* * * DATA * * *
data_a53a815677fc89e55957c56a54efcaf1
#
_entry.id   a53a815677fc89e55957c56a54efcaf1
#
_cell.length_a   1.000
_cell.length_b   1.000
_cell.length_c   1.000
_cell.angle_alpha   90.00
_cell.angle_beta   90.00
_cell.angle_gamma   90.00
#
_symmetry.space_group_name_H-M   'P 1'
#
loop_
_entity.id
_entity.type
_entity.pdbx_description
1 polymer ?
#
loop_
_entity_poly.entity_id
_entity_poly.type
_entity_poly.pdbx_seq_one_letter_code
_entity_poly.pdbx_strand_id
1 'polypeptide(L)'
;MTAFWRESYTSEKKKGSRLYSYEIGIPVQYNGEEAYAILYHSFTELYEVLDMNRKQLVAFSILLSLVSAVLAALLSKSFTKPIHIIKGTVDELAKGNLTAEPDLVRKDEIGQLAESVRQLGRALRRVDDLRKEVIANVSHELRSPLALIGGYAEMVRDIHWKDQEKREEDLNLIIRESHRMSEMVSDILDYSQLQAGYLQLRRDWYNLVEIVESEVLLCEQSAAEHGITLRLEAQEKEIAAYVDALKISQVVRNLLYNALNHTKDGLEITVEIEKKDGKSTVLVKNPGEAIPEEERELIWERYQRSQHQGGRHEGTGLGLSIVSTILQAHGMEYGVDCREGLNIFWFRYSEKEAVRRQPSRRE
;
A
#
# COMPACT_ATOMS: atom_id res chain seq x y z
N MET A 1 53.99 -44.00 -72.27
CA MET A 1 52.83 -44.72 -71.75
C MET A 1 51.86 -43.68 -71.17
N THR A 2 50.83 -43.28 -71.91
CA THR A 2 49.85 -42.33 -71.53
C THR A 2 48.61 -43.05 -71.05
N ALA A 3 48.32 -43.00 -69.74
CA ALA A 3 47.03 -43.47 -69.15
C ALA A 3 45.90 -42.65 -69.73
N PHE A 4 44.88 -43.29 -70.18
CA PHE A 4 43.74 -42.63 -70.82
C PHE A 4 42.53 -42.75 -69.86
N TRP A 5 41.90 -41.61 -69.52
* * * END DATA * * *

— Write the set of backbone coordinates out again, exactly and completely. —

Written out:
data_a53a815677fc89e55957c56a54efcaf1
#
_entry.id   a53a815677fc89e55957c56a54efcaf1
#
_cell.length_a   1.000
_cell.length_b   1.000
_cell.length_c   1.000
_cell.angle_alpha   90.00
_cell.angle_beta   90.00
_cell.angle_gamma   90.00
#
_symmetry.space_group_name_H-M   'P 1'
#
loop_
_entity.id
_entity.type
_entity.pdbx_description
1 polymer ?
#
loop_
_entity_poly.entity_id
_entity_poly.type
_entity_poly.pdbx_seq_one_letter_code
_entity_poly.pdbx_strand_id
1 'polypeptide(L)'
;MTAFWRESYTSEKKKGSRLYSYEIGIPVQYNGEEAYAILYHSFTELYEVLDMNRKQLVAFSILLSLVSAVLAALLSKSFTKPIHIIKGTVDELAKGNLTAEPDLVRKDEIGQLAESVRQLGRALRRVDDLRKEVIANVSHELRSPLALIGGYAEMVRDIHWKDQEKREEDLNLIIRESHRMSEMVSDILDYSQLQAGYLQLRRDWYNLVEIVESEVLLCEQSAAEHGITLRLEAQEKEIAAYVDALKISQVVRNLLYNALNHTKDGLEITVEIEKKDGKSTVLVKNPGEAIPEEERELIWERYQRSQHQGGRHEGTGLGLSIVSTILQAHGMEYGVDCREGLNIFWFRYSEKEAVRRQPSRRE
;
A
#
# COMPACT_ATOMS: atom_id res chain seq x y z
N MET A 1 53.99 -44.00 -72.27
CA MET A 1 52.83 -44.72 -71.75
C MET A 1 51.86 -43.68 -71.17
N THR A 2 50.83 -43.28 -71.91
CA THR A 2 49.85 -42.33 -71.53
C THR A 2 48.61 -43.05 -71.05
N ALA A 3 48.32 -43.00 -69.74
CA ALA A 3 47.03 -43.47 -69.15
C ALA A 3 45.90 -42.65 -69.73
N PHE A 4 44.88 -43.29 -70.18
CA PHE A 4 43.74 -42.63 -70.82
C PHE A 4 42.53 -42.75 -69.86
N TRP A 5 41.90 -41.61 -69.52